On Saturday May 8th the pastor, Fr. Shnork Souin, and the Parish Council of St. Mary Armenian Church in Livingston New Jersey held their annual Parish Council retreat at the Ouzoonian House of St. Nersess Armenian Seminary from 9:00am to 1:00pm. The retreat was led by Fr. Shnork along with the dean of the seminary, the V. Rev. Dr. Daniel Findikyan. The theme was Vocations.
The retreat, attended by Parish Council members and some heads of other church organizations, began with a matins service in the seminary chapel, following breakfast. After viewing the now very popular Diocesan video production, Vocations-A Call to Serve, a lively and thoughtful discussion ensued, led by Fr. Daniel, concerning the role of the laity in encouraging Vocations in the parish.
Fr. Shnork directed a Bible Study based on the story of the Annunciation of Gabriel whereby St. Mary the Mother of God responded to her very high calling to become the handmaiden and thus the Birthgiver of God.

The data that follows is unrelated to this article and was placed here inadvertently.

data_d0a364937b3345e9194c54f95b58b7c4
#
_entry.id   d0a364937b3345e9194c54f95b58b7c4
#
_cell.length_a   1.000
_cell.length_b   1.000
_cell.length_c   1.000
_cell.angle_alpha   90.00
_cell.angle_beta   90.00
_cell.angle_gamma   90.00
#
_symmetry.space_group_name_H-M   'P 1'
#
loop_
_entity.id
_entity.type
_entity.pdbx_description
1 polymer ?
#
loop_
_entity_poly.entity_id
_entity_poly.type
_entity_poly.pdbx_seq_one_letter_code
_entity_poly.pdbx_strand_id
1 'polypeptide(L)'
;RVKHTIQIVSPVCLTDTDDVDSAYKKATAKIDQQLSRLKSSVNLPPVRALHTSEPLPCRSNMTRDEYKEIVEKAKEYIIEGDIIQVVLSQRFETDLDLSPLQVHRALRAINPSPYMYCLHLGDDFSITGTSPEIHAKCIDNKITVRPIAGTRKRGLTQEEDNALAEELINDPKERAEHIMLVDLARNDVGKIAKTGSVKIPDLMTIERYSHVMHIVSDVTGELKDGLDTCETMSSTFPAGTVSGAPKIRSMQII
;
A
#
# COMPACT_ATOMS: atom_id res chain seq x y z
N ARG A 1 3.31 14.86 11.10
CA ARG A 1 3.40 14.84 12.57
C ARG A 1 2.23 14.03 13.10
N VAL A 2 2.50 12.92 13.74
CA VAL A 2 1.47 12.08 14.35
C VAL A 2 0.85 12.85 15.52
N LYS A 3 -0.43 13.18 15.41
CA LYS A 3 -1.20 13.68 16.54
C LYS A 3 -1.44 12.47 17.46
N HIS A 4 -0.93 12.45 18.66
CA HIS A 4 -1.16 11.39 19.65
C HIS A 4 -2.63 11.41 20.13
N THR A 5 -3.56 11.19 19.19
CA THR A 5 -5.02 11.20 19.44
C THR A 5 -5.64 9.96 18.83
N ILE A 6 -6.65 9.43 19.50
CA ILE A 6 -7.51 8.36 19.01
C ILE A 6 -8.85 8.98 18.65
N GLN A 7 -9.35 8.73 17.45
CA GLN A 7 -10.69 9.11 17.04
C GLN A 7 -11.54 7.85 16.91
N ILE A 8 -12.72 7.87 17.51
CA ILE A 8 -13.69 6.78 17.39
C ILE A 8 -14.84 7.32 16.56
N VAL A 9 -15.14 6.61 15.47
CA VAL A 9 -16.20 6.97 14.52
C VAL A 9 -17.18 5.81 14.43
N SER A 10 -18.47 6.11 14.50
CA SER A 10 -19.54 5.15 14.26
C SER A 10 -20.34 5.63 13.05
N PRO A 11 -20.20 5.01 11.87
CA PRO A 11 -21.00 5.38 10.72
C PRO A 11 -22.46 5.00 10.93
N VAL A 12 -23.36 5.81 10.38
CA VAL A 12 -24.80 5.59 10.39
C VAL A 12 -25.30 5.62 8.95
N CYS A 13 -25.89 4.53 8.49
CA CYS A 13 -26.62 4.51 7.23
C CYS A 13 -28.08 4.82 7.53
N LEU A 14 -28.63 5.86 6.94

Fr. Shnork, the first and only Canadian-born priest of the Armenian Church, grew up in the church but only ventured on the path leading to priesthood after working several years in business, marrying and starting a family. Part of his training took place at St. Nersess Seminary.
The retreat was an inspiring and meaningful investment of time for all who attended. Bonds of faith and friendship, the spirit of harmony and community were nurtured among the stewards of the parish along with their pastor.
“Everyone walked away with a renewed understanding of the importance of cultivating a parish environment where vocations can be nurtured not only by pastors, but by parish leadership and families,” St. Mary's Pastor said.
Many of those who attended were visitors to St. Nersess for the first time. They went away with a sense of “ownership” and pride for the seminary and her most important mission of preparing clergy for the Armenin Church in North America.
At the conclusion of the retreat, Fr. Shnork stated that this was perhaps the best of the annual Parish Council retreats in that it brought us to a “home away from home” where “we all now feel far more connected with the mission and purpose of our seminary.”
“I’d love to encourage other parishes to do likewise and see the Seminary as a very viable place to conduct parish visitations and spiritual retreats,” Fr. Shnork said.